Google officially introduced the latest KitKat version of its Android operating system in October last year, and despite three months passing, it continues to be installed on less than 2 percent of all active Android devices worldwide, according to new data.
KitKat is installed on 1.8 percent of all Android phones or tablets that log in to the Google Play store; that’s a small increase on the 1.4 percent that it charted in January. Jelly Bean — the precursor to KitKat — saw its figure rise to 60.7 percent from 59.1 percent the previous month. Particularly of note is the fact that the newest Jelly Bean build — Android 4.3 — rose from 7.8 percent to 8.9 percent over the past month.
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Looking at the most significant of the rest: the ratio of devices running Ice Cream Sandwich dropped from 16.9 percent to 16.1 percent. Gingerbread still accounts for a sizable 20 percent of Androids, but that’s down from 21.2 percent in January.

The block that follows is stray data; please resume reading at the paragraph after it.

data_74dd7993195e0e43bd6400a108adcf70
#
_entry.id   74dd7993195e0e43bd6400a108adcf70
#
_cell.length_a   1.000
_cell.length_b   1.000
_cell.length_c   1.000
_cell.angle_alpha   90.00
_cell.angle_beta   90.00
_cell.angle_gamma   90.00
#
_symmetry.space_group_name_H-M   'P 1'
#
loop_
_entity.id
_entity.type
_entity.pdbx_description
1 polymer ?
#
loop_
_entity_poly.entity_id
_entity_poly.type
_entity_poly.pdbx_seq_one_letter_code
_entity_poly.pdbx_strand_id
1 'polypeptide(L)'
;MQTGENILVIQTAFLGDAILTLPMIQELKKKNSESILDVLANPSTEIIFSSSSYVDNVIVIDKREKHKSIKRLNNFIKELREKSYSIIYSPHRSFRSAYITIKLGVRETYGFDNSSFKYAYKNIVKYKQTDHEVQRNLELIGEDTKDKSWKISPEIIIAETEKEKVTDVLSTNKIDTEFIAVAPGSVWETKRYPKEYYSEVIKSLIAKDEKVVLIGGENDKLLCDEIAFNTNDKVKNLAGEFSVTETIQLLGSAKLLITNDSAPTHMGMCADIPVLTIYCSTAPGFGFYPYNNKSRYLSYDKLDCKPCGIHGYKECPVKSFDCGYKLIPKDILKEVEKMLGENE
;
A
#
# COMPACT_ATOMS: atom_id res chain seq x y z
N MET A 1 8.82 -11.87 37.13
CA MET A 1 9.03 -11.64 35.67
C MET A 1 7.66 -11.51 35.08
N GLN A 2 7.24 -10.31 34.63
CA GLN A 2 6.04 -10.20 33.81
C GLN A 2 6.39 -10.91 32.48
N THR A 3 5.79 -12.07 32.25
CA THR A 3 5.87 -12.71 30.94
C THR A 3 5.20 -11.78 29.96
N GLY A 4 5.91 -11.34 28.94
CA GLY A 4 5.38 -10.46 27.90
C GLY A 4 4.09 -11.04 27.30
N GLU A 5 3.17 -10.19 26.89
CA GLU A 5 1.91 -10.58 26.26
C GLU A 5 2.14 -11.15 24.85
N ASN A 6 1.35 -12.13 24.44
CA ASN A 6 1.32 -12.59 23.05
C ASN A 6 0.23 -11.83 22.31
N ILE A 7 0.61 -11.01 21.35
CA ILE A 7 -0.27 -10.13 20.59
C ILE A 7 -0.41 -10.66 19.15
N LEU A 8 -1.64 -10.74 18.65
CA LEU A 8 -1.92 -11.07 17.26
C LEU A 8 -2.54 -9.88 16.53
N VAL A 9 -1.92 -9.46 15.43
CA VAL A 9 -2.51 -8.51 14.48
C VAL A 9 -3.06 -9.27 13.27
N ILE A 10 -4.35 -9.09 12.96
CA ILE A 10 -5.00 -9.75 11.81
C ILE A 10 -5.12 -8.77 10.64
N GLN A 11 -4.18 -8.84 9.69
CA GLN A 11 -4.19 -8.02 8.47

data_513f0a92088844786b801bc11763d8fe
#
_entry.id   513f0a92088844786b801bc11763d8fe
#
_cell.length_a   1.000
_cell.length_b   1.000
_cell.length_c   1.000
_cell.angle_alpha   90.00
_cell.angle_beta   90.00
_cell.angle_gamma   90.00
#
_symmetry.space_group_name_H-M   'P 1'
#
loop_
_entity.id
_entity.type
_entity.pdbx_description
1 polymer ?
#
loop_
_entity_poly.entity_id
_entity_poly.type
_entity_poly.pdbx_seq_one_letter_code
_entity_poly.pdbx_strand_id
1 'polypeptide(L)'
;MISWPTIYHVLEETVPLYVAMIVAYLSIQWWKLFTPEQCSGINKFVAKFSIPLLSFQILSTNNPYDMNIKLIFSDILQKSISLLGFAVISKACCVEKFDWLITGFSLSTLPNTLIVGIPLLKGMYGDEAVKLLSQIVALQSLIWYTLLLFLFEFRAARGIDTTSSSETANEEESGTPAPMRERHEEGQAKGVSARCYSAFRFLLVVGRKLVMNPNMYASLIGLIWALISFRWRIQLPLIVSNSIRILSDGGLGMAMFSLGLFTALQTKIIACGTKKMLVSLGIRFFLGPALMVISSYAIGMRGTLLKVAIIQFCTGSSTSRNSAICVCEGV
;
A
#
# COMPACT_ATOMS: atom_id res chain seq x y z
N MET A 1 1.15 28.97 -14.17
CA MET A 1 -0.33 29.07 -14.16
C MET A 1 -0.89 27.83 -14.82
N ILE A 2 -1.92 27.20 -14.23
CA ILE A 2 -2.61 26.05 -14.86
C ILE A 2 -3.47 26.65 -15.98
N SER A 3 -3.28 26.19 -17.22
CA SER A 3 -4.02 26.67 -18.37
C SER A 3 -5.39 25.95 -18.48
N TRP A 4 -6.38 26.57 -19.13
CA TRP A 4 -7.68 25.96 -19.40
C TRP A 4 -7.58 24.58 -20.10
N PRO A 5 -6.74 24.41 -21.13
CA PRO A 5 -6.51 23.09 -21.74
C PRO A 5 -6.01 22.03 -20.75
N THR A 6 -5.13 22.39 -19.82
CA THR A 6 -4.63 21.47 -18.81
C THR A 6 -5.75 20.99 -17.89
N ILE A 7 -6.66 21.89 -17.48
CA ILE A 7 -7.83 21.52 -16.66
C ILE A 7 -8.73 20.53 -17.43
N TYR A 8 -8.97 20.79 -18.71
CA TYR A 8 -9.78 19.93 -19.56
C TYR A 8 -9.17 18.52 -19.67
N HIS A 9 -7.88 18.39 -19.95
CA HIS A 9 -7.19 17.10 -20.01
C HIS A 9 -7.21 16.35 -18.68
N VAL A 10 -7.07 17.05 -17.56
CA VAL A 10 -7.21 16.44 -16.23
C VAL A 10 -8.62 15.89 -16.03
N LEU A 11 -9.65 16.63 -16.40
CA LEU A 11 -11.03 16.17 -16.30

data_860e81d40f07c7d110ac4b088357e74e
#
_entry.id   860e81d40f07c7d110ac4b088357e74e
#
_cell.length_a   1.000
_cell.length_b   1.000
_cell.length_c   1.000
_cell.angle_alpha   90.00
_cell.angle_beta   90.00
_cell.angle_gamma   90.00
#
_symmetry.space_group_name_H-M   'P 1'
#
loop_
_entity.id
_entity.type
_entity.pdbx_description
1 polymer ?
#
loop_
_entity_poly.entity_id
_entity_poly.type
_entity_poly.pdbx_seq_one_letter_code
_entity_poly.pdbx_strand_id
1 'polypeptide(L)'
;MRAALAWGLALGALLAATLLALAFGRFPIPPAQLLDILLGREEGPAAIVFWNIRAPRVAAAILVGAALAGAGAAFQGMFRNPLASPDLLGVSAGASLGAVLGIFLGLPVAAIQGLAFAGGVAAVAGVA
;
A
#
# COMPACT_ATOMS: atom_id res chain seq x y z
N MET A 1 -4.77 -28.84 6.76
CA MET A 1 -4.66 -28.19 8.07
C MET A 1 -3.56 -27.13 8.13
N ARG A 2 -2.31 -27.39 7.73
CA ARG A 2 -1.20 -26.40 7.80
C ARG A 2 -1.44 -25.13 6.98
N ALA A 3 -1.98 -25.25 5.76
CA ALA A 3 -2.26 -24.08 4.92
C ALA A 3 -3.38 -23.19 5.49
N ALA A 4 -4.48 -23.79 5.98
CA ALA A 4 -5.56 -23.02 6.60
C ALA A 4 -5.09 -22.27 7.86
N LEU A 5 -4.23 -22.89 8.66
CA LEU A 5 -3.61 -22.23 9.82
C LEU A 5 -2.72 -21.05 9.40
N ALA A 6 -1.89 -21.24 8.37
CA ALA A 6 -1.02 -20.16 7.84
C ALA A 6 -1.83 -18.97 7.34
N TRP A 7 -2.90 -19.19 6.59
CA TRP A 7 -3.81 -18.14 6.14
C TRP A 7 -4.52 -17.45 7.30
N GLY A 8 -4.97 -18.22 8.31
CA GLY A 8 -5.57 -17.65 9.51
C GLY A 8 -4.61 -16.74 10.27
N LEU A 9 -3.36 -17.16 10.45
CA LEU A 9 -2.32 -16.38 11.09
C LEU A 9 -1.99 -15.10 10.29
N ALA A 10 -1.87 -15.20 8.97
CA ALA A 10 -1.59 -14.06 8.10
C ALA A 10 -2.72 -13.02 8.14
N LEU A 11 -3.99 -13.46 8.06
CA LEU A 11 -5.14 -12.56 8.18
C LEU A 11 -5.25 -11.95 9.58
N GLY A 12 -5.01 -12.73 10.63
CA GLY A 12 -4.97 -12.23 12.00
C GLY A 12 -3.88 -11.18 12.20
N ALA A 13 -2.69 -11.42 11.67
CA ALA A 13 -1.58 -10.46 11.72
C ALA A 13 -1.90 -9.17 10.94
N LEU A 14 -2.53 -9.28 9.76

The data reflects that KitKat roll outs have mainly come to Google’s Nexus range and Motorola devices, with many third-parties yet to finalize their upgrade plans or launch new KitKat-powered devices.
Android upgrades require a considerable amount of work and coordination from handset makers and also operators before the benefits can reach existing device owners, and that slows things down. (For example, some Sony devices have only just received Android 4.3 updates, let alone KitKat.
The situation is in stark contrast to Apple and the iOS operating system which it has a far greater degree of control over. iOS 7 was released in September, and it went on to gain 64 percent adoption among compatible devices within the first month. According to Apple, the figure reached 80 percent at the end of January.
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